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I think that LIVING in another place contributes to being interesting, as well as having interesting experiences. Passing through a place doesn't necessarily do much/influence a person much, whereas being enveloped in a place for a time is more likely to. interesting experiences may make a person more interesting and CAN result from travel, but living in a hotel or a resort in a foreign country won't get you there.

Backpacking may make people more interesting not for the places they have been, but because they are exposed to lots of new and different experiences that way rather than being sheltered from the new and different. You can find interesting experiences where you live, but people get into a rut often and don't, or only have time when they are on vacation, which is when they are travelling, and therefore having those experiences.

Travel itself is correlated, but probably not a cause of being interesting - experiences are.
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Old 04-26-2013, 08:05 AM   #4
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Some people do interesting things, and other people are just plain interesting, regardless of what they do. I always found really interesting people to have excellent communication skills.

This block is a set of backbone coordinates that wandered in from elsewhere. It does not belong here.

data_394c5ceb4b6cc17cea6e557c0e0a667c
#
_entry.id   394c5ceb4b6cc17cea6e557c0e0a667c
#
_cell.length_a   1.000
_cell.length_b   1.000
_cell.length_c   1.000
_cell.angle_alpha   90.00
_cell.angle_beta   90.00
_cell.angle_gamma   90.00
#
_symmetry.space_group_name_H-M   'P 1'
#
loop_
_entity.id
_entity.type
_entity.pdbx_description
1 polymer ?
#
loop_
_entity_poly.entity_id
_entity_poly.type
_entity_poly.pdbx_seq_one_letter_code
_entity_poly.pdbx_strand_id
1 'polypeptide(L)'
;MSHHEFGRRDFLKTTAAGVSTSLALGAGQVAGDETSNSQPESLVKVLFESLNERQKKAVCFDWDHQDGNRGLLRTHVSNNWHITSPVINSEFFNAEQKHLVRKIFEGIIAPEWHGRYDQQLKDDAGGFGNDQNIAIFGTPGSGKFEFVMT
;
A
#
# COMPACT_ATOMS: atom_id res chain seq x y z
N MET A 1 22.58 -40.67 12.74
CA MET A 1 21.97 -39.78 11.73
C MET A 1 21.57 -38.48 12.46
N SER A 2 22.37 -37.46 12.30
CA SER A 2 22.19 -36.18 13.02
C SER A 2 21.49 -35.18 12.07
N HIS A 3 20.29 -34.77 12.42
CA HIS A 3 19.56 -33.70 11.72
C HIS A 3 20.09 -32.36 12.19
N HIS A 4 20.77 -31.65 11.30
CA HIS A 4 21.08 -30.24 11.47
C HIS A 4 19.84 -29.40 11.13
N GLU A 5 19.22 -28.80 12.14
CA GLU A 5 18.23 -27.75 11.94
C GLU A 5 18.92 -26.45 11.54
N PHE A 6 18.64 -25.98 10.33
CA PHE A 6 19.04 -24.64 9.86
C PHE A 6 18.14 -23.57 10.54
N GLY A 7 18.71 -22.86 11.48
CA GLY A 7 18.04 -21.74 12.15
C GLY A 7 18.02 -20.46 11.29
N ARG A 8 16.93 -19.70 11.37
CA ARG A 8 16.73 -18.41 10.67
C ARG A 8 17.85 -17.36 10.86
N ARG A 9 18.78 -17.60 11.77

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Old 04-26-2013, 08:12 AM   #5
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Old 04-26-2013, 08:15 AM   #6
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The people most cited as interesting are good LISTENERS.
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Old 04-26-2013, 08:20 AM   #7
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The most interesting people are the ones who find YOU interesting

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The people most cited as interesting are good LISTENERS.
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Old 04-26-2013, 08:31 AM   #8
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I'm not sure if there is a causal link between traveling and making one interesting. But empirically I observe that there is a positive correlation between how interesting one is and whether one travels (or is interested in traveling). Dunno why. Sense of exploration or curiosity? Openness to new experiences and cultures? Extroversion? Intellectual interest in learning of new places, people, food and languages?

I do usually find other people's travel tales and pics interesting. Unless it is 100 pictures of some quotidian tourist landmark (Eiffel tower, leaning tower of Pisa, etc). Travel tales from others give me ideas of where to go (or not go), what to do, etc. And allow me to vacation vicariously through others.
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Old 04-26-2013, 08:34 AM   #9